Numbers are fun. In fact, many people are really into numbers, all kinds of numbers. There are special mathematical numbers like pi, numbers in physics and chemistry, numbers in economics. There are also lots of numbers in the Torah, too. In fact, an entire Book of the Torah is called the Book of Numbers.1

It is so called because it tells us about several occasions when the Jewish people were counted during their travels in the desert, on their way to the Holy Land. The Sages tell us these were no ordinary censuses. Each time the Jewish people were counted, it was an expression of G‑d’s love for His people and His concern for every individual.

This great power that the stars possess is not at all obviousRashi’s commentary2 compares G‑d’s counting of the Jewish people to the way He “counts” the heavenly stars. The prophet Isaiah tells us that the Creator knows each star, and “counts” them all as they rise and set.3 In a similar way, G‑d counts the Jewish people repeatedly.

This connection of the Jewish people with the stars is found several times in Jewish teaching. For example, G‑d promised Abraham that his descendants would be as numerous as the stars. The comparison of people with stars gives us an insight into the special nature of each individual.

Throughout history, people have been gazing at the stars. Over the centuries, astronomers have drawn star maps showing enormous numbers of stars, some large and bright, others so small and faint they are only visible through powerful telescopes.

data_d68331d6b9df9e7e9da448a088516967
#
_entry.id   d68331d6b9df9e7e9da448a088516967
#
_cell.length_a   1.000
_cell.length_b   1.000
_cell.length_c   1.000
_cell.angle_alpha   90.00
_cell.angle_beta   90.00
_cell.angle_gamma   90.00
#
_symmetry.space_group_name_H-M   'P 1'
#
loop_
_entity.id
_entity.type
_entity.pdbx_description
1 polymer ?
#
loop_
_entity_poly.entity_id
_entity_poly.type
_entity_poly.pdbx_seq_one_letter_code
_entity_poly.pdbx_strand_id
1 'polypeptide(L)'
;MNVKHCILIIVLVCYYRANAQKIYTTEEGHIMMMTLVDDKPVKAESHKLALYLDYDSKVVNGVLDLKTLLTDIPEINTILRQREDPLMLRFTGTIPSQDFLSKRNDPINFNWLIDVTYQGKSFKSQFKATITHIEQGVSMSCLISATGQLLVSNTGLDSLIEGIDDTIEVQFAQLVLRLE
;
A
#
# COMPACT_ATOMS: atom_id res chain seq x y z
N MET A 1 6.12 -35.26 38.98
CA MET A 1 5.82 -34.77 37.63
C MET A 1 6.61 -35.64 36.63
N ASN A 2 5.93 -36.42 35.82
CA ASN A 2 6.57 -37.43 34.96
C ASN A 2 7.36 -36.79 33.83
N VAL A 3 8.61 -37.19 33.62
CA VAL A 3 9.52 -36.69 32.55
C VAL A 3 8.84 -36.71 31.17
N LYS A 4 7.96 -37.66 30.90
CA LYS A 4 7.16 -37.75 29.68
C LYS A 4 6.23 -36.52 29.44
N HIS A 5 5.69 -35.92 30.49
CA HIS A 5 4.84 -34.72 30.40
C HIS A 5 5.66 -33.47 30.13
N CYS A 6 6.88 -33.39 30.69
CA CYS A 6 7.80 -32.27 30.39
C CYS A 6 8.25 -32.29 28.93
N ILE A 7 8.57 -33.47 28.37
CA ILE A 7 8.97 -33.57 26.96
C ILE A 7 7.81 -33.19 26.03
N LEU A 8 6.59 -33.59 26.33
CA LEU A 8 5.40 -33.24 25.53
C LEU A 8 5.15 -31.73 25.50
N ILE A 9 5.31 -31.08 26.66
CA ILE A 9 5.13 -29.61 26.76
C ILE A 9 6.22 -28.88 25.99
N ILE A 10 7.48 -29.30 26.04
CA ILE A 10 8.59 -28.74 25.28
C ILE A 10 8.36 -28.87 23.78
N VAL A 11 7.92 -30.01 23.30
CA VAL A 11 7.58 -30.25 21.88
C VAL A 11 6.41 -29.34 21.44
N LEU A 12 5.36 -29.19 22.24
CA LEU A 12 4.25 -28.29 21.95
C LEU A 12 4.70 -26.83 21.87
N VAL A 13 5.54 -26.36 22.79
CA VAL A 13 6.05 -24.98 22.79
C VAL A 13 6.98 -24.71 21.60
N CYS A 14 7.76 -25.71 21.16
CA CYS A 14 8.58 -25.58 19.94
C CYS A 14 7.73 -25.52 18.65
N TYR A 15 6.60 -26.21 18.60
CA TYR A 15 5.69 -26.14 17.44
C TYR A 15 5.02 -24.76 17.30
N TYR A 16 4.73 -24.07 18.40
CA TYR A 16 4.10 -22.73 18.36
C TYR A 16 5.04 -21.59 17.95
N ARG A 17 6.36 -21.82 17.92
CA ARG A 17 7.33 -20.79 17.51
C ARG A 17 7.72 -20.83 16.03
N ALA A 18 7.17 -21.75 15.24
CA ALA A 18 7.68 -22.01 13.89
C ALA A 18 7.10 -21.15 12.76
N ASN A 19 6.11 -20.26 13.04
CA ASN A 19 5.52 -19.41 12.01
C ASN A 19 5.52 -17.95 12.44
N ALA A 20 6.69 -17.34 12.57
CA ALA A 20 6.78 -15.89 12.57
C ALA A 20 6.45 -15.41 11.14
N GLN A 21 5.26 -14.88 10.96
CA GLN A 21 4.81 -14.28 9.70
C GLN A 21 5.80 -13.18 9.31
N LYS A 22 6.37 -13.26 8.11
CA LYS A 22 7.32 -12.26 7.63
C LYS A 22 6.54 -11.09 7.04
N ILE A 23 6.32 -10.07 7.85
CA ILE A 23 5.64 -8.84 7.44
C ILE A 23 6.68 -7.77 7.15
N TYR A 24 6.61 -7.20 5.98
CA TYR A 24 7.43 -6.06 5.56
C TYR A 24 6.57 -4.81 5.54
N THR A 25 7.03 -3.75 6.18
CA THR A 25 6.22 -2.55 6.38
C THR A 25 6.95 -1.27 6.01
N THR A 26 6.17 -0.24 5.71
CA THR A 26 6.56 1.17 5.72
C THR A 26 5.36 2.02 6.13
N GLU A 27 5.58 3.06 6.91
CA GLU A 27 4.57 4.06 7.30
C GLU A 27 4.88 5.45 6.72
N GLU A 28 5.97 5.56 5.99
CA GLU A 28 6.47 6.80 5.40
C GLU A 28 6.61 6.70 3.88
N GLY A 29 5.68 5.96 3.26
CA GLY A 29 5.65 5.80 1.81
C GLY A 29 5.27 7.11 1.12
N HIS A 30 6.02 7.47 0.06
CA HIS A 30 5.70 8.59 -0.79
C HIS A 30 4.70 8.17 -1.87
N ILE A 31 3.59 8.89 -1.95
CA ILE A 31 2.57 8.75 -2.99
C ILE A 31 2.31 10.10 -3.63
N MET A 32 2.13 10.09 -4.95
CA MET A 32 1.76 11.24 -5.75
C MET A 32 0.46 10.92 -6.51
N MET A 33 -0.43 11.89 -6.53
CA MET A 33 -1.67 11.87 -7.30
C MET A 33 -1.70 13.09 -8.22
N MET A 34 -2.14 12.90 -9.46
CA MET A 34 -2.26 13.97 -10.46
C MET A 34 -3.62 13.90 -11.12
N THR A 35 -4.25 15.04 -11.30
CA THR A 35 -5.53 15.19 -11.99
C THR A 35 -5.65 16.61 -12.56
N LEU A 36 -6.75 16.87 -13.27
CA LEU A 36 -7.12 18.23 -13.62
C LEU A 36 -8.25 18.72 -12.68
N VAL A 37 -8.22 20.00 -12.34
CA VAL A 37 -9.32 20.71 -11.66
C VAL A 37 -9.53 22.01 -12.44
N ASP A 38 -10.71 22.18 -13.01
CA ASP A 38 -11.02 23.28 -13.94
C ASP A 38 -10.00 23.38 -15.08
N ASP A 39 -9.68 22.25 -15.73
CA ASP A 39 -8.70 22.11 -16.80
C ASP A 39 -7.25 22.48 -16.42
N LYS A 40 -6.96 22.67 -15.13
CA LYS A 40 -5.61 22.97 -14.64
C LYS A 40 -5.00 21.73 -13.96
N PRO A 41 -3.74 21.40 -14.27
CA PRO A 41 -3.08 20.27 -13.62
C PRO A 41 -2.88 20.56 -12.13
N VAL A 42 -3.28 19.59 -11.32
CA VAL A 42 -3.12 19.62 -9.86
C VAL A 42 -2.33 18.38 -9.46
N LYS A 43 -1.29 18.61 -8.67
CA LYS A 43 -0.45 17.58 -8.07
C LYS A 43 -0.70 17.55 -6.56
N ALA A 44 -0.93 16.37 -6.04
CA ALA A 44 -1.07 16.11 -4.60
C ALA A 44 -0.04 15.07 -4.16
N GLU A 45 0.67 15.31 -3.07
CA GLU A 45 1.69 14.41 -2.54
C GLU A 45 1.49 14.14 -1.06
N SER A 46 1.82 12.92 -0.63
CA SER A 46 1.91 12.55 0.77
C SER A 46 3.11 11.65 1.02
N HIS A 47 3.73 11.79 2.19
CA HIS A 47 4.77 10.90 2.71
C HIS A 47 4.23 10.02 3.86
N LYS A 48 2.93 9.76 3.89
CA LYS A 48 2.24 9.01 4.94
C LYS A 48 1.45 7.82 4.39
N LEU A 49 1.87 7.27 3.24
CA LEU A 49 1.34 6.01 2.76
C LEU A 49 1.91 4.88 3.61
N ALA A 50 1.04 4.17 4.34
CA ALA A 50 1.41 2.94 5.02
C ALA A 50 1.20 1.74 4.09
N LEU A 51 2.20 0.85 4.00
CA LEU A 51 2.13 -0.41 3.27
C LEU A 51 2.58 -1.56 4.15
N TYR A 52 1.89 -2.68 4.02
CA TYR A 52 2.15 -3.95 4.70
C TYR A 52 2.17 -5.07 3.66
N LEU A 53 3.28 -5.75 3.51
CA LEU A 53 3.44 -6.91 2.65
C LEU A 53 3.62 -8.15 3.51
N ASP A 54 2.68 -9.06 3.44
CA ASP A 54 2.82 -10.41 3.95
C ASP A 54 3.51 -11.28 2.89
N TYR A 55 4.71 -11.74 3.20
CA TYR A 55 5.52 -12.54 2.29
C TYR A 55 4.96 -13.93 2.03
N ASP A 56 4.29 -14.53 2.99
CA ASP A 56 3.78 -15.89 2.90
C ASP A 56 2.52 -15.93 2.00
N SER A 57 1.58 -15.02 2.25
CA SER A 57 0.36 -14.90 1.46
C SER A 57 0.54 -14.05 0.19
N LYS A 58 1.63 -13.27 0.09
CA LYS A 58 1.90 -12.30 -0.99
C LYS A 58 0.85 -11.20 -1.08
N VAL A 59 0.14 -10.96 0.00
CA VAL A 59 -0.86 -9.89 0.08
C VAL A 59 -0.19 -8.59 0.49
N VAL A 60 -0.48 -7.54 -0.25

Astronomers tell us that each star is a gigantic source of heat and light. The stars which look so small are in fact very large and powerful. Further, the sages explain that the stars act as channels of spiritual influence. In this, each star is different than all others, with its own unique qualities.

Yet this great power that the stars possess is not at all obvious. To us on earth, looking with the unaided eye and perhaps not thinking too much about the matter, the stars seem tiny and insignificant. Yet in fact, each star is a powerful and unique force.

So too is the case with each individual. In the context of the big wide world, he or she might feel insignificant. Yet, in truth, within each one of us there is an inner source of tremendous spiritual power, tailored to the unique and essential task we must carry out in the course of our lives.

We tap that power by following the divine commands taught in the Torah. These channel our physical and spiritual power in the most positive ways, transforming the energies of the “star” into a bright source of radiance and life for ourselves and for all around us, bringing blessing and, ultimately, redemption to all humanity.4